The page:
1. The fairies exist on the dark side of the Moon, the dragons exist on Mars, and we believe in them. In this case, we send some fairy-harvesters to the Moon to gather up all the fairy dust, plus we need to build some fairy-dust-crop-dusters that can function in the Martian atmosphere. We dust the dragons and yay! We survive!
  2. The fairies do not exist, but the dragons do exist; but the dragons live on Mars, and not the Moon, and we choose not to believe in any of it. Now the dragons are going to come get us, and we are all doomed, doomed!
  3. The fairies exist, and they live on Mars, but the dragons do not, but we believe that the dragons exist and the fairies do not. In this case, we will probably nuke the Moon, but the fairies live on Mars, so no harm no foul. Plus we didn't even need the fairies to begin with, since the dragons do not exist.
  4. The fairies exist, and they live on Mars, and the dragons live on the Moon, but we believe only in the dragons and not the fairies. In this case, we will end up nuking the moon; but --- damn! --- we still die, because we do not realize that the only way to defeat the dragons would be to mount a Mars mission to gather magical fairy dust.
  5. The fairies live on the Moon, the dragons live on Mars, and ---

Wait a second. What if the dwarves who have lived underground in Caucasus Mountains since the dawn of time could forge us an enchanted sword, with which our chosen champion could command the dragons? In that case, we had better pour all of our resources into invading the Caucasus Mountains and contacting the dwarves, before some random terrorist stumbles upon the hidden cave entrance and says the Word of Power that unlocks the gate that has been shut for countless millennia. Because if some terrorist stumbles on the hidden cave entrance and speaks the Word of Power, we are all fucked. Plus, we need to maintain military hegemony over the world indefinitely, and if we could command the invisible dragons, we would basically have military hegemony sewn up.

Man, I never knew that computing a simple wager would be so difficult. I'm beginning to lose track. I mean you've got the dragons and the fairies and the dwarves, and holy shit what about the starfaring guild of alien wizards? What about the Ancient and Venerated Order of Elephant Shamans? What about the Conspiracy of Snowboarding Yetis? What about the Creeping Evil from Beyond Space and Time? This matrix of possibilities is growing exponentially with every sentence. But basically, the point is, in most cases, you're better off believing that everything exists, because what if it does? HMMMMMM? WHAT IF IT DOES EXIST? Then we are all FUCKED. So believe, motherfucker, believe, before the Teddy Bear Von Neumann Probe From Alpha Centauri turns the entire solar system into a bazillion cute and cuddly polyester toys.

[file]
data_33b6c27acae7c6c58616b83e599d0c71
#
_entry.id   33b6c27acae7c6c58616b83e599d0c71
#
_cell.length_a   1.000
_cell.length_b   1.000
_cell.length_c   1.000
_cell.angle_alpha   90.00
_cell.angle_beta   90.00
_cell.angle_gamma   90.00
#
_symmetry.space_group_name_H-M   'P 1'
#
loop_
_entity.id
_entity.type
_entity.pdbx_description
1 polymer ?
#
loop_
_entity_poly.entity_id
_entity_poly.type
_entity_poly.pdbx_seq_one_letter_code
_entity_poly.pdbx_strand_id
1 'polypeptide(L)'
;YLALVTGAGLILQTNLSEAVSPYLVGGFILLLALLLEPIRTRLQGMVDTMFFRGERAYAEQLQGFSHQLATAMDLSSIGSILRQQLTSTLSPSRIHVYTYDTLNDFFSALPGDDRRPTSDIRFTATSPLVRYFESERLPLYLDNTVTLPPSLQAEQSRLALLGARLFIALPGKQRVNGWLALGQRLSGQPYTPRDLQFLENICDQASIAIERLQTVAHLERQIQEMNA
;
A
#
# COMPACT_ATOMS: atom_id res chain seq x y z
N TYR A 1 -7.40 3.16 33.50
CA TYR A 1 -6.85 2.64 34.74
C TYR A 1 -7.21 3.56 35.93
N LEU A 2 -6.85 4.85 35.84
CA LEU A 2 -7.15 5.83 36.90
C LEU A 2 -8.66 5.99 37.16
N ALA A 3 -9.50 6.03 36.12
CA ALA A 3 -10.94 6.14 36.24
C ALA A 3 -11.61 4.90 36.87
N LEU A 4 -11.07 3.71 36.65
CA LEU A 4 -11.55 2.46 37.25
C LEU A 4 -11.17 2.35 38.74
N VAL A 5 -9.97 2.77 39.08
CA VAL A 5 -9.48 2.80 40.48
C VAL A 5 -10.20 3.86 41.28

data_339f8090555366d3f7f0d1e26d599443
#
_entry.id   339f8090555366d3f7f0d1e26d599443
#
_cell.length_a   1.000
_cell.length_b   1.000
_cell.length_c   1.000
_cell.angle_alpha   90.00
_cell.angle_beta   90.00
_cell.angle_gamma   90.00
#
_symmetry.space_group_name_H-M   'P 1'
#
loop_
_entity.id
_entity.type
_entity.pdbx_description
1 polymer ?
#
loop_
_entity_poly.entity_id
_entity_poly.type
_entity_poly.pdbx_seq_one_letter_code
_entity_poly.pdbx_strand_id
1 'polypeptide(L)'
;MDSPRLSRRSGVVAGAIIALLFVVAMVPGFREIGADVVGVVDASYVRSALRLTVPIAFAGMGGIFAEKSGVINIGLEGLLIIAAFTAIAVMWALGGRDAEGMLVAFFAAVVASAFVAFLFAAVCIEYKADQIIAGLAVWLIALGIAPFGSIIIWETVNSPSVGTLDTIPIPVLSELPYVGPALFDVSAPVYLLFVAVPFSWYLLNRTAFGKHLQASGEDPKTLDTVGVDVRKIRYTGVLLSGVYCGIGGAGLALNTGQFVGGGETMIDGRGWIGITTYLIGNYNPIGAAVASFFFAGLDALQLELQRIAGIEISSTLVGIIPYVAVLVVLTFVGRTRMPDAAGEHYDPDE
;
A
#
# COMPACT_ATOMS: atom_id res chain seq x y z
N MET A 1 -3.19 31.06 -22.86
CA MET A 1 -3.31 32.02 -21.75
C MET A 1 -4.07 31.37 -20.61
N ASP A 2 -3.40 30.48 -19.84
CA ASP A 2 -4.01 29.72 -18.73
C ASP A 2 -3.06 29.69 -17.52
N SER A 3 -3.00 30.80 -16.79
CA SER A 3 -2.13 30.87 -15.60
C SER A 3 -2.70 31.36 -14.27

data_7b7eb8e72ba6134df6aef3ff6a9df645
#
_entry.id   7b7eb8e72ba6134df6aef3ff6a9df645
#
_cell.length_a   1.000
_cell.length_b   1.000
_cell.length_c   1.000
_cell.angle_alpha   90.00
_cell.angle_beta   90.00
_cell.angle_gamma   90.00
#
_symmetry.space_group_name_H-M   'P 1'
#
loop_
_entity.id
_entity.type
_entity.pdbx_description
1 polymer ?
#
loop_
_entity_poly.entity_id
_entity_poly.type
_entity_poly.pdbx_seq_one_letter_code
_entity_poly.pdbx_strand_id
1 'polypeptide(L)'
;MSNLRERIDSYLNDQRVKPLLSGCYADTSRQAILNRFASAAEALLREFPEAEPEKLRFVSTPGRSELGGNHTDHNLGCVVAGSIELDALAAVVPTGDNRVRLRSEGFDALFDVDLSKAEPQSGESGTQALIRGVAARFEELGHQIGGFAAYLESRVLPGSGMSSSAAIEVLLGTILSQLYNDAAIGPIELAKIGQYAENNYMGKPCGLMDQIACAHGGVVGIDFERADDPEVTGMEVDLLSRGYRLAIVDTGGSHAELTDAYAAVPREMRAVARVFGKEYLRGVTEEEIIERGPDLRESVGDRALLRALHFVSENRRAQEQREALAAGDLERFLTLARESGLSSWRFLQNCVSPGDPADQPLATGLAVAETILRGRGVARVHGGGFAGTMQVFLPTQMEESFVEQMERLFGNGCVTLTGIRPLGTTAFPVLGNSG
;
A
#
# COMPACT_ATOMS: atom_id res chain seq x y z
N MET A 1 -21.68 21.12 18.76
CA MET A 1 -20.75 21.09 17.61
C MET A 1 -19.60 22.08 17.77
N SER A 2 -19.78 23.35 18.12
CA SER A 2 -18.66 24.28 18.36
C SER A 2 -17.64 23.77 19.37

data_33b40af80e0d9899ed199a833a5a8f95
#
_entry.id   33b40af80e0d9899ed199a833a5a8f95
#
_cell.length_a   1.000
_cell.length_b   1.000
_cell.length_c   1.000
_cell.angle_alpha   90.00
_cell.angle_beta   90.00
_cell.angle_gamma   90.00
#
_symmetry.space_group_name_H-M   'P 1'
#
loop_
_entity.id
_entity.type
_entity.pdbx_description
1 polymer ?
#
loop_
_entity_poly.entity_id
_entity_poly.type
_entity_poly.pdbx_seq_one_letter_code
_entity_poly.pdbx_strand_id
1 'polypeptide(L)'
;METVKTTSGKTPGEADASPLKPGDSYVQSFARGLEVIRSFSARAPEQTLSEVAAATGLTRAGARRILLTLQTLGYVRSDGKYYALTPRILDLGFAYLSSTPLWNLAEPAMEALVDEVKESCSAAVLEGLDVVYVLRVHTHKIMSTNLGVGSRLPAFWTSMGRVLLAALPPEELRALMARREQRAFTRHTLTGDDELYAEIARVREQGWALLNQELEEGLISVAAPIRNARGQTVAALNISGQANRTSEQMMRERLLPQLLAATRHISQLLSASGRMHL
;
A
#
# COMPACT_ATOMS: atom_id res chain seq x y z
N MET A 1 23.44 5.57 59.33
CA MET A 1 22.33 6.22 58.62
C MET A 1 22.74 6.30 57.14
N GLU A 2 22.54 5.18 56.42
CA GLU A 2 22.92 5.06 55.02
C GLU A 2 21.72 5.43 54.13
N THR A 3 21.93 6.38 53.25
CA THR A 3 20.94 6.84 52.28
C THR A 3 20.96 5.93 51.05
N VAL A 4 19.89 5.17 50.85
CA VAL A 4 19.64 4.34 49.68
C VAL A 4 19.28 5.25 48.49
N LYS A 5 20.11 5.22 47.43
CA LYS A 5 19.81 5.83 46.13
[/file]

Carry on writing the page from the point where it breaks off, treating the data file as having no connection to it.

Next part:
Wednesday, January 05, 2005

D. Neiwert on eliminationist rhetoric

Orcinus is back for the new year, with a note about the escalation in right-wing eliminationist rhetoric since the last election. Many liberals (and moderate conservatives) tend to be generous of spirit, to grant their opposition (and more extremist allies) the benefit of the doubt: They can't really be all that bad. This is a form of denial, probably fed, in part, by the fact that most liberals live amongst other liberals, and so have little firsthand experience with mainstream conservatives.* However noxious you believe the right wing is, it is probably even more noxious than you believe.

* Incidentally, this fact also leads to a tendency, among liberal intellectuals, to believe that ill-informed left-wing yahoos and wrongheaded liberals are actually a significant problem in the grander scheme of things, and to spend vastly more time attacking left-wing yahoos and liberals than is really warranted. The anarchist pacifist vegan activist with seven piercings who believes that the United States should never intervene militarily in other nations for any reason whatsoever is incorrectibly wrong, no doubt, but also fundamentally powerless and irrelevant. The mainstream liberal who has some misperceptions about the effects of free trade on labor can be reasoned with. But the conservative author with sales rank 10,025 (meaning more than one copy sold per day), who regularly gets talking head appearances on Fox News, gives regular lectures all across the country, and defends the use of ethnic concentration camps is simultaneously incorrigible and influential; and she's just one creature in the endless menagerie of horrors that is the modern right-wing movement.